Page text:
More Come to the Islands
During the mid-1800s, missionary groups kept coming to the islands. Some of the missionaries later bought land; others were given land and houses in return for their services to the mō‘ī or the ali‘i nui. By this time, of course, traditional Hawaiian homes were being replaced by houses of stone and lumber. In central Honolulu, grass houses and small wooden buildings had given way to stores, hotels, public buildings, schools, and churches. After the Catholic mission returned to Hawai‘i and was welcomed this time, a Catholic school was built to train Catholic teachers. A group of Mormons who traveled to the West during the California Gold Rush also came to Hawai‘i to create a Mormon mission.
The whaling industry had caused first Lahaina on Maui and then Honolulu on O‘ahu to grow. Harbors on the other islands were now also crowded with whaling ships during the fall and spring months. It was said that one could almost walk from one end of Honolulu Harbor to the other on the decks of the whaling ships because they were packed so closely.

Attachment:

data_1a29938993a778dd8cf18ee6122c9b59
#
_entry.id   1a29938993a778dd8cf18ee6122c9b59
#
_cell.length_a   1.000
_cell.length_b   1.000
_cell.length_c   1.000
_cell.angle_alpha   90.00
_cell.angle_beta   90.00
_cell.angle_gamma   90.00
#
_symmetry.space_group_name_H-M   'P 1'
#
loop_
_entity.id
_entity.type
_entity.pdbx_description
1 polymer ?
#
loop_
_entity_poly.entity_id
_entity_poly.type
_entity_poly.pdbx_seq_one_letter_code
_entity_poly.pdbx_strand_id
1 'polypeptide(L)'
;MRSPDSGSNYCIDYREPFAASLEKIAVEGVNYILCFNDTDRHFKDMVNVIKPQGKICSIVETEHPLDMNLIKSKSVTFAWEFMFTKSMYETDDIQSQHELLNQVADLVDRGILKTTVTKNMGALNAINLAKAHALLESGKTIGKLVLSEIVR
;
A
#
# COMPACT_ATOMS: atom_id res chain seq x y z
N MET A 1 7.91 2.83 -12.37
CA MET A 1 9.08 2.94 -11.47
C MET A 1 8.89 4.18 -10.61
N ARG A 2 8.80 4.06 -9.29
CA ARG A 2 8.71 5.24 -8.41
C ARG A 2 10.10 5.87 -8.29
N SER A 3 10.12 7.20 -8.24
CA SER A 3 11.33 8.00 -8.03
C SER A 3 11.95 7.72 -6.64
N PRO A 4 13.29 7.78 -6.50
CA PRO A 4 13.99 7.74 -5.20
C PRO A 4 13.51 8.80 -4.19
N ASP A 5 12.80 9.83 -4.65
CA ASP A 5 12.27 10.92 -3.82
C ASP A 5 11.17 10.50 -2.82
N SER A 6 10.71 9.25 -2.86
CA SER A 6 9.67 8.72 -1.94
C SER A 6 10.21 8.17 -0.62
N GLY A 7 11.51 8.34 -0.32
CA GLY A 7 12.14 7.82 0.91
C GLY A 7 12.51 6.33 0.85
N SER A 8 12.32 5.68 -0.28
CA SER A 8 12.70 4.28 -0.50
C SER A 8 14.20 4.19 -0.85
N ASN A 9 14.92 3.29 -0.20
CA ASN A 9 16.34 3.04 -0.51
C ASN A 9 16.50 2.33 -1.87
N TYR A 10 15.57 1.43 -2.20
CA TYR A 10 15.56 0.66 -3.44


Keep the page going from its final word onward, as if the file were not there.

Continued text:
Honolulu soon became the business capital of the Pacific. Merchant ships brought cargoes from America, Europe, and China. Some of the goods were sold to other islands of the Pacific and far-off California. In 1820, Honolulu had been a village of about three to four thousand people. Twenty years later, there were twice that many people.
However, at the same time that newcomers were sailing to Hawai‘i and causing the overall population of the islands to increase, Native Hawaiians were dying in large numbers due to disease. Of an estimated Native Hawaiian population of 400,000 to 800,000 people before Western contact, in 1822 there were 200,000 Native Hawaiians, in 1836 there were 108,000, and in 1878 there would be only 48,000 Native Hawaiian people.